This folktale from Moghia tells of a clever old horse, and of the ruffians that were naive enough to assail him.
Once upon a time, there were two celebrated monasteries. One was at Aghaboe, in the Queen’s County, and the other some eight or ten miles distant, at Monahincha, in the County of Tipperary.
The monks of one of these monasteries had a grey horse, past its days of labour in the field. But the hardy and knowledgeable old animal was still turned to good use. It had travelled so frequently between Aghaboe and Monahincha, that it knew every inch of the Ballaghmore road.
In those times there were no postal facilities, but the monasteries needed to keep up a daily communication. And so the Garran Bawn — as the old horse was called — was trained to travel back and forth each day, with saddle-bags slung on either side of his back to balance each other. Soon the animal learned to jog along leisurely, with the necessaries and messages for the monks of both establishments contained in the saddle-bags.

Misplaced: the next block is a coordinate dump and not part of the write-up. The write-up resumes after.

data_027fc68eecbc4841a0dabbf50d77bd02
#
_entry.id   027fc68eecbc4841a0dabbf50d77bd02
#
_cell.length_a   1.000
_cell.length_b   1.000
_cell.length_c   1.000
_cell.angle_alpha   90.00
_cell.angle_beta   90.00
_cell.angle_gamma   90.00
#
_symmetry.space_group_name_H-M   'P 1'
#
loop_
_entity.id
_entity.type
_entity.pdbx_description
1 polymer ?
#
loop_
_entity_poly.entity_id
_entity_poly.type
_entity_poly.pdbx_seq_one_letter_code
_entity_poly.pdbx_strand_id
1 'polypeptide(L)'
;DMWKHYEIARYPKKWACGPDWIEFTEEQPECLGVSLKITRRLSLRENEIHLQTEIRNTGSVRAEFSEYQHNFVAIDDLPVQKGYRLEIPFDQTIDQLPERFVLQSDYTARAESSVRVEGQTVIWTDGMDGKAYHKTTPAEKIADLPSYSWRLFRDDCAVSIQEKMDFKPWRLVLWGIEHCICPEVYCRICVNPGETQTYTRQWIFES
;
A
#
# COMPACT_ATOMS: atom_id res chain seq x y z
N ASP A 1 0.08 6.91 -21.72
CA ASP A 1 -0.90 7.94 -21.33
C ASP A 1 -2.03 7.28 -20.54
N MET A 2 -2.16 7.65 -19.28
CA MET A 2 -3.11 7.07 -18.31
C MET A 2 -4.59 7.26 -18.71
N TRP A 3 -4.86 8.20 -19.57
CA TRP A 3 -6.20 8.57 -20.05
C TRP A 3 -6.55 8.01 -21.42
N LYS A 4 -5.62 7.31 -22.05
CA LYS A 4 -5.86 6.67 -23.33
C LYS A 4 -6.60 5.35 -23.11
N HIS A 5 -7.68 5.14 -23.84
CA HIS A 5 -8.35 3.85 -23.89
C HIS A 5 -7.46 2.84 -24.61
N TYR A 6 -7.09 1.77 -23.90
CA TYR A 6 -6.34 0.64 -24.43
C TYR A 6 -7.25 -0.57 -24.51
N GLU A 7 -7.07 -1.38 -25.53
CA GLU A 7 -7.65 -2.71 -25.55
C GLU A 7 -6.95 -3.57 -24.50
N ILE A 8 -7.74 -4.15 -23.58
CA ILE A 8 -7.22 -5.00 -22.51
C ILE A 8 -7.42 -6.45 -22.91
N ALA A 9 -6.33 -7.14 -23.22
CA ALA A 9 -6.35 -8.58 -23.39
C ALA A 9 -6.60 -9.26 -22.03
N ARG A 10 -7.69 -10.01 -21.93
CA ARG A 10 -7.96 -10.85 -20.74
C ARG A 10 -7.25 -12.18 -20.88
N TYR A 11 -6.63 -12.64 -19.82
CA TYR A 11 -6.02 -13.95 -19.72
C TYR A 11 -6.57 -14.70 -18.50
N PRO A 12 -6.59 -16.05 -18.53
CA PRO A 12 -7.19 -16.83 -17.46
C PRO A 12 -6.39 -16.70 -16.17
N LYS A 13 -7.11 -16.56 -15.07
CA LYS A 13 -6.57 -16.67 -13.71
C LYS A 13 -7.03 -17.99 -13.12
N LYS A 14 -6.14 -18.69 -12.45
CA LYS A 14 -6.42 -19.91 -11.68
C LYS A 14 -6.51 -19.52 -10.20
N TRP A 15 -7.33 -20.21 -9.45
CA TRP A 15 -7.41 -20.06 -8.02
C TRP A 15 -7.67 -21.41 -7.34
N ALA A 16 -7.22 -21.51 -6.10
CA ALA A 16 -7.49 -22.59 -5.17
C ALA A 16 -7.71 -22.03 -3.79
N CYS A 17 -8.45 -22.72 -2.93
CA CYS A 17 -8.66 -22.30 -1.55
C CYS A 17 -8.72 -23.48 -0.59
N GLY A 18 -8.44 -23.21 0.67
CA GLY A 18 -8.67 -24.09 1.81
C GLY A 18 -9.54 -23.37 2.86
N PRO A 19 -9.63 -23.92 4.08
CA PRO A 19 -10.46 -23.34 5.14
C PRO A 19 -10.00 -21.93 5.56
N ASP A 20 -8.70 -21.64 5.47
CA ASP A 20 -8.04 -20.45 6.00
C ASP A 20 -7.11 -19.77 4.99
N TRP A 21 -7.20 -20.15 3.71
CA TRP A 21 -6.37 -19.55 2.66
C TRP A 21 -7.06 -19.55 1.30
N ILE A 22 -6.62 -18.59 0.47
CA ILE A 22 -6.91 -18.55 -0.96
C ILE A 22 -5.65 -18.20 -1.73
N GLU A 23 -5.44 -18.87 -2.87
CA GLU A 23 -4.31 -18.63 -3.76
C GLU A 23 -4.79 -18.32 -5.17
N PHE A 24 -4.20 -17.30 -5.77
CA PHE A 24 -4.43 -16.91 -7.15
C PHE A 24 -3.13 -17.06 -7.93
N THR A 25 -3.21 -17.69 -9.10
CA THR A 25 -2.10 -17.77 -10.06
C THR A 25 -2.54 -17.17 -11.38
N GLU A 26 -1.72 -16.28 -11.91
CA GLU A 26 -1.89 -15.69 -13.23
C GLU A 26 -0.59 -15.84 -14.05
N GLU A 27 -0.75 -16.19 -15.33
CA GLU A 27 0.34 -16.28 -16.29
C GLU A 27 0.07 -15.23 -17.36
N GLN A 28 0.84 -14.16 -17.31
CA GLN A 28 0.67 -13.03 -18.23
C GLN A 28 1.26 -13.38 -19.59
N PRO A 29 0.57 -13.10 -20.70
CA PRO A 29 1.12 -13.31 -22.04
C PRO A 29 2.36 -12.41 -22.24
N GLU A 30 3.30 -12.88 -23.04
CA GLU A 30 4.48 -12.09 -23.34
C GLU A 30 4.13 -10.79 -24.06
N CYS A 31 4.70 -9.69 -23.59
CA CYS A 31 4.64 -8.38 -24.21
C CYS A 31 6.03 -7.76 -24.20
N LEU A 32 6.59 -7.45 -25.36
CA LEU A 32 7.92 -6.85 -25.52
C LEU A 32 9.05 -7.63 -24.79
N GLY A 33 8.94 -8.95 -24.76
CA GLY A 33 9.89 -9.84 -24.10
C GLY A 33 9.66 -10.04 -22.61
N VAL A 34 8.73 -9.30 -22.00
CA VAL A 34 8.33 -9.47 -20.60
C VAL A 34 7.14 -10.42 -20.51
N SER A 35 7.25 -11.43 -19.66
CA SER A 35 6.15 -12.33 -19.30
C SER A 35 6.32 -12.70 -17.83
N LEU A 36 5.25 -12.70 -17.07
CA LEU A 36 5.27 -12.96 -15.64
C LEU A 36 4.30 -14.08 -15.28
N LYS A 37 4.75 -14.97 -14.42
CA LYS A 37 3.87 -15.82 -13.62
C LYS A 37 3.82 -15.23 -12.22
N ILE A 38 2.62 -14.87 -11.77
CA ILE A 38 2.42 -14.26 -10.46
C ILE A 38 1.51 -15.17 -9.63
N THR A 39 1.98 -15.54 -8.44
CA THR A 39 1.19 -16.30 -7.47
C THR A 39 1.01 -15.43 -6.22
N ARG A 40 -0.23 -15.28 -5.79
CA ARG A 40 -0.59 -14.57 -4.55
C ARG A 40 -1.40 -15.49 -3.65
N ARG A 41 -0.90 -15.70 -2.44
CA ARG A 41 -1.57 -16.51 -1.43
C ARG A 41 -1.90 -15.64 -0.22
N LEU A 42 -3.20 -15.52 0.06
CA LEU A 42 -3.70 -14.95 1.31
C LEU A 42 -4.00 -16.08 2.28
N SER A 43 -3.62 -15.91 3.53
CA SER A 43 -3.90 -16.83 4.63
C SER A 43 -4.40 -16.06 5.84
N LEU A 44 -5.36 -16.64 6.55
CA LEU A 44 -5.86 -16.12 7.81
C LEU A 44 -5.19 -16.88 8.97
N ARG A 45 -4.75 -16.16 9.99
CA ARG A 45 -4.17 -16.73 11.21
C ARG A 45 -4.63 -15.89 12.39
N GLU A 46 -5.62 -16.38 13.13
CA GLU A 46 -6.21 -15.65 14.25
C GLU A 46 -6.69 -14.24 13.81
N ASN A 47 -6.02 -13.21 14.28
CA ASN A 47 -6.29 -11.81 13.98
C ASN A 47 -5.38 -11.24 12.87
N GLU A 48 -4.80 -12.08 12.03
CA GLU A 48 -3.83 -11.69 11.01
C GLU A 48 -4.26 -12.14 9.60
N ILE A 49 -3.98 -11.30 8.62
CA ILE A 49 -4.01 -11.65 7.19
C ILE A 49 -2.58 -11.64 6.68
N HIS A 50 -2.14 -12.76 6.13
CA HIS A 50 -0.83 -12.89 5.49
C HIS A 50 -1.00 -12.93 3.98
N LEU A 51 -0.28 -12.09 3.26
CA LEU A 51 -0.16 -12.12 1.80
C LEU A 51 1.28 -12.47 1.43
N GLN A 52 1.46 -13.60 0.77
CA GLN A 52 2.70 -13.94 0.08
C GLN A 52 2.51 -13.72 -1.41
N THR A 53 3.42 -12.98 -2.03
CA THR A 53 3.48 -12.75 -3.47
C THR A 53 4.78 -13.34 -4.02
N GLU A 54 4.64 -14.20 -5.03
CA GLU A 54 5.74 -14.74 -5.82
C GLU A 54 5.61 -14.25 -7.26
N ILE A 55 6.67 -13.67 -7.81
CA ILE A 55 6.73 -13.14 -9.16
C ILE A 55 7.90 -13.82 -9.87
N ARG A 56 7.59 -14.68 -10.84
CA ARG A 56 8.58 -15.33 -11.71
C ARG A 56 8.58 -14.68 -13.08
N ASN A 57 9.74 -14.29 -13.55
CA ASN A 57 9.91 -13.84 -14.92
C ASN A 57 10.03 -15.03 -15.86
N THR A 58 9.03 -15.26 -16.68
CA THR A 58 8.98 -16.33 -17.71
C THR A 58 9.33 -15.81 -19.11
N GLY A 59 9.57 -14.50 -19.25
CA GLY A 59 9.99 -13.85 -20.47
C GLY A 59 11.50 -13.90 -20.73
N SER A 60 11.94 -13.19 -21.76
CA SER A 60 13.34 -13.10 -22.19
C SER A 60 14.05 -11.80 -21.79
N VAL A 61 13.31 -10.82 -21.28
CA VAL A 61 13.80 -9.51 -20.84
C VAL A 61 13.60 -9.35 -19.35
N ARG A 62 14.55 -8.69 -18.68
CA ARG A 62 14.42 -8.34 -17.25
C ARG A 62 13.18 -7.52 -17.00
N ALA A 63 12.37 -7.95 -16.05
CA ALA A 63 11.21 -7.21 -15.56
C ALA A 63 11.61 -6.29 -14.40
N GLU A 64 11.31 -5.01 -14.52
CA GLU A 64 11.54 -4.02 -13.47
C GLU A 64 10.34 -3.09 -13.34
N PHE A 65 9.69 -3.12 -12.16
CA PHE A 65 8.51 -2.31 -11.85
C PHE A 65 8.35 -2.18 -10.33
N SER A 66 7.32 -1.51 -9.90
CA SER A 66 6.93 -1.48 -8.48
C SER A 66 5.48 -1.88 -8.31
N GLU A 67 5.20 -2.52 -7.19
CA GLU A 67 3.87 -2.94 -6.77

None of the people along the road bothered the Garran Bawn, because they knew he bore only what was useful for the monks. However, there were three rascals living in the neighborhood, called Deegan, Dooly, and Dullany, who had no respect for the old horse, nor for the requisites he carried.
These men conspired to seize the poor animal, and to plunder the panniers. They waited on the highway, at a place called Moghia, near Lismore, where the Garran Bawn was stopped, and the robbers, emptying out the contents of the saddle-bags, escaped with their plunder.
However, after this shabby transaction, they all came to misfortune and sorrow, as the story goes. They even brought a deep disgrace on all those who belonged to their families. A law was passed in both the religious houses, that no person named Deegan, Dooly, or Dullany, should be ordained a priest; nor was any monk of the name ever afterwards admitted into the Monasteries of Aghaboe or Monahincha.
If you enjoyed reading this folktale from Moghia, then please consider keeping it alive by sharing it with your friends. You can find many more Irish folktales by visiting our dedicated collection.